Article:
Myleik: I think what may have been a huge mistake for some during the application process in 2016 was moving too fast and not spending enough time with the questions.  Believe it or not, the majority of applications I received said things like “I want to go because I need a vacation.” While I totally understand that, you don’t really need me if a vacation is all you need.  I was looking for people that were able to articulate their ability to exchange – people that hoped to learn something but also had something to offer THE RETREAT.  I knew that the event wouldn’t have the same impact if everyone had to rely solely on me to provide insights for the weekend.  I wanted a completely immersive experience in which people could chat with someone on the ride over to the resort and learn something or solve a problem they’d been having by the pool.  Based on the feedback I’ve gotten, that goal was accomplished.  

There seems to be a misconception that the group consisted of mostly bloggers and influencers and I think that likely came from the fact that I announced this RETREAT on Instagramwhere many bloggers and influencers reside.  There were various career levels from entry to expert.  The group was diverse and made up of pharmacists, doctors, photographers, financial analysts, data analysts, journalists, ministers and more!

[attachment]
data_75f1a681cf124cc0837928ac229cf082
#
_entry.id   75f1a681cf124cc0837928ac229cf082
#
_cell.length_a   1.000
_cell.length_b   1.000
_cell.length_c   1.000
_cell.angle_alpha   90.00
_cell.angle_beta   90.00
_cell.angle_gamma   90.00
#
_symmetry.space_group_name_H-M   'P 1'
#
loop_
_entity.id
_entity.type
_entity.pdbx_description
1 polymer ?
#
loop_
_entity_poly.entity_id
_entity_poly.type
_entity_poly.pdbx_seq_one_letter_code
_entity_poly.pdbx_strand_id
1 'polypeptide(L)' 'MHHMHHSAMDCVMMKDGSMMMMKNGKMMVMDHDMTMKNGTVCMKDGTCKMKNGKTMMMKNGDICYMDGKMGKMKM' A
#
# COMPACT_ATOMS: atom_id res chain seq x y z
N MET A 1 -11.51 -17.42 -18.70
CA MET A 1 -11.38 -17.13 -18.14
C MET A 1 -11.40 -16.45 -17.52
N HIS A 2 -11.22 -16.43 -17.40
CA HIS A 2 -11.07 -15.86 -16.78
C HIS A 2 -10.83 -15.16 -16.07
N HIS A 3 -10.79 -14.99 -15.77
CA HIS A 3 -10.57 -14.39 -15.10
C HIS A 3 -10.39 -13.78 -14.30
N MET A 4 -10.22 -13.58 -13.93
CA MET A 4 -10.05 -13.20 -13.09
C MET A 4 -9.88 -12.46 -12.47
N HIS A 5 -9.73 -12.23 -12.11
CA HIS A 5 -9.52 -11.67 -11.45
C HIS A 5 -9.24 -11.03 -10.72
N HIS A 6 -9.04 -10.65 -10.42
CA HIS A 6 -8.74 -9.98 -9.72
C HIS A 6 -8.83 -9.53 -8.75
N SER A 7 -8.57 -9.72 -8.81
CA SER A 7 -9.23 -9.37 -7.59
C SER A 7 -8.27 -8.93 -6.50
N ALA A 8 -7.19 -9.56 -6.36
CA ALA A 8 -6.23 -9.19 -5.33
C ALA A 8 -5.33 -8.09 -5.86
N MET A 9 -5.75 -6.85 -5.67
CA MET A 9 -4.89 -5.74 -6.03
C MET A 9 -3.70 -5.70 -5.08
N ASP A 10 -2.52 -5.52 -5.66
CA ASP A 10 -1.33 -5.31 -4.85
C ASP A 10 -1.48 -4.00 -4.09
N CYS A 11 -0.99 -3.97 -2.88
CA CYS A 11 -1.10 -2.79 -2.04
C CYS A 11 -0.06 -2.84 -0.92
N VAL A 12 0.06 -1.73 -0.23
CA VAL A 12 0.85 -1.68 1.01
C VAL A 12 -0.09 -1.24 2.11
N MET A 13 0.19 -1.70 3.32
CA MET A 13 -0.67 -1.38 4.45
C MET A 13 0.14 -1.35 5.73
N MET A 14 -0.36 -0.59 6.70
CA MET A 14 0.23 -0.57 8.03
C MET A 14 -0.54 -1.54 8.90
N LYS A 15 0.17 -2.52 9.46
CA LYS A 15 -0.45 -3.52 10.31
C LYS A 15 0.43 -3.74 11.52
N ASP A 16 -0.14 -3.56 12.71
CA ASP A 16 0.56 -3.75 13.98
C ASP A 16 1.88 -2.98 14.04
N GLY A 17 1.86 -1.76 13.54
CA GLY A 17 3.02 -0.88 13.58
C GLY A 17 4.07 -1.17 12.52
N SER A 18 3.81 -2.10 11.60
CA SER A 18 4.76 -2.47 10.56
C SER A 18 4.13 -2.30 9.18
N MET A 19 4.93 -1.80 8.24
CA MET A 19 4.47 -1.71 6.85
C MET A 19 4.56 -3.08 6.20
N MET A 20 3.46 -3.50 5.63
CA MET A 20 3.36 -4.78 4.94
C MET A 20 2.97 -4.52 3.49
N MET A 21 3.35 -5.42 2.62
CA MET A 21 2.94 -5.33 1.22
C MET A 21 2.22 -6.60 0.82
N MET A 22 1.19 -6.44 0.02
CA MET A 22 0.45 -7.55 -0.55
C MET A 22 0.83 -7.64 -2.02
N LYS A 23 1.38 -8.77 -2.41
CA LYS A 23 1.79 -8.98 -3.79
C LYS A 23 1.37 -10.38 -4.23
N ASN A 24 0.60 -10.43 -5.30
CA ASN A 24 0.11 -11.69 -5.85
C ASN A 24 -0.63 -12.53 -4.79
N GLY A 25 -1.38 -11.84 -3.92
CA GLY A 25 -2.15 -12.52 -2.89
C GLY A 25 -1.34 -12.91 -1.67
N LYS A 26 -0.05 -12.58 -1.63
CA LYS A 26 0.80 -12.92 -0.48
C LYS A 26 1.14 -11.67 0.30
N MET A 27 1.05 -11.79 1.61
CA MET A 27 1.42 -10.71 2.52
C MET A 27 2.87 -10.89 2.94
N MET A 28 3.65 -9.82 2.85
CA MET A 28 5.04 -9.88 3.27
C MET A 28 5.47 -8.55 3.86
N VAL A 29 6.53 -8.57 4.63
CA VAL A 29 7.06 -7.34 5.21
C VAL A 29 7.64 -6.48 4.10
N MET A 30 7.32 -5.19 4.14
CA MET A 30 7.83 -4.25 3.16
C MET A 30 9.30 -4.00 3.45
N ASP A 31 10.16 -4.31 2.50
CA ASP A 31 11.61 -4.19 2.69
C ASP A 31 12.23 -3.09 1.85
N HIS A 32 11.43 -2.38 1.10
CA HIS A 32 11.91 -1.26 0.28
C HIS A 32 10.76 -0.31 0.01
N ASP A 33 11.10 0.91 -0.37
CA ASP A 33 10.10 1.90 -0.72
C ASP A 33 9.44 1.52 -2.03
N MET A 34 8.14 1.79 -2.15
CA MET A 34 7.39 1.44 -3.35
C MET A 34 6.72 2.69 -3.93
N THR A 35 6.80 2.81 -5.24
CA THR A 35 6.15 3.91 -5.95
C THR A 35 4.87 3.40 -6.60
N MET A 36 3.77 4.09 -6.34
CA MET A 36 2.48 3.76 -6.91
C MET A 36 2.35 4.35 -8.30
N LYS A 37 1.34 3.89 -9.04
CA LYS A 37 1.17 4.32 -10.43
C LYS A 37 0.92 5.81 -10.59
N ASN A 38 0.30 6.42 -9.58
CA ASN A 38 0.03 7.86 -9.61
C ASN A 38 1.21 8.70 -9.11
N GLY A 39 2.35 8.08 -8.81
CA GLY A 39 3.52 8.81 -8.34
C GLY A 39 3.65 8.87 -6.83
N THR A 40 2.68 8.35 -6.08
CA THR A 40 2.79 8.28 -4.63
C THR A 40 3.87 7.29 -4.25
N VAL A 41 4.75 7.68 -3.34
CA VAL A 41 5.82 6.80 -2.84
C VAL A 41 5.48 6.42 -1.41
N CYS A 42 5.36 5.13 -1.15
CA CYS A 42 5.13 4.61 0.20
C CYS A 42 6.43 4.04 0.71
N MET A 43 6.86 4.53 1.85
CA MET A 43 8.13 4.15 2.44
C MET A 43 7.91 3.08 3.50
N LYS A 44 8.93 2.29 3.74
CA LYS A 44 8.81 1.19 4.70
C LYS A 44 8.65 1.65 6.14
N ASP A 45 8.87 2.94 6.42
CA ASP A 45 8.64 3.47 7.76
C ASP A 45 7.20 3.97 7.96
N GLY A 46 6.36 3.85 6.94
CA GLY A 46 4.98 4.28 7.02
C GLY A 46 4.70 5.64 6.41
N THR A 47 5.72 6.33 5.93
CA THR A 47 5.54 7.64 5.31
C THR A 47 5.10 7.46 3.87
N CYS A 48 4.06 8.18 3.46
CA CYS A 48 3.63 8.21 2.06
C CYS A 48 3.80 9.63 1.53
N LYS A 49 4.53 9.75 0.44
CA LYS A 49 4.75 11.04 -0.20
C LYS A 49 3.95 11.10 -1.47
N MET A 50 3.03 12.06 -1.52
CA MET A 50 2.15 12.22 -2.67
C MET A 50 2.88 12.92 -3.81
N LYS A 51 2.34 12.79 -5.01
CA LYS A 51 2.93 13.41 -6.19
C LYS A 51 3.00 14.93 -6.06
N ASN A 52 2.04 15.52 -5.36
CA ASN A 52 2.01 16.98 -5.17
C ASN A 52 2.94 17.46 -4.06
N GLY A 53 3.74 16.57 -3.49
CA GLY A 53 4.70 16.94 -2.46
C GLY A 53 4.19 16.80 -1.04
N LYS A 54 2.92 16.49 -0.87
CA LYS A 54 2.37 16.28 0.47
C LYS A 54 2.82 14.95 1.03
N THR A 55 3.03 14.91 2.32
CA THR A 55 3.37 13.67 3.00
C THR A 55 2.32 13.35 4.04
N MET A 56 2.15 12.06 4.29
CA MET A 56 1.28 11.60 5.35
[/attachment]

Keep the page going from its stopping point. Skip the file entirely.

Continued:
MK: It's been beautiful to watch so many women come together to genuinely connect and grow. Did you learn anything new about yourself or your business? What are you most proud of when you think about #MTYRetreat?

Myleik: In working on this RETREAT I learned that I am capable of more than I thought I was.  This was a HUGE undertaking and I managed to get it all done while holding down two companies (with a baby on the way)!

I’m most proud of the fact that I had the means to personally finance this.  I’ve always wanted to do something like this and every time it came to a point where the budget would stretch, I was able to say “let’s keep going.”  Sometimes it just takes someone treating us really well to remind us that we should be the first to spoil ourselves. There are no words to measure the amount of love I felt over the weekend and these ladies were worth every single penny spent.  I’d do it again in a heartbeat!

[Tweet ""Sometimes it just takes someone treating us really well to remind us that we should be the first to spoil ourselves." - @myleik for #blkcreatives"]

Want info on next year’s #MTYRetreat? Sign up for alerts on the websiteand follow the hashtag on Twitter for even more gems.

Jade Broomfield, ’17, has Two Jobs. She Likes it That Way.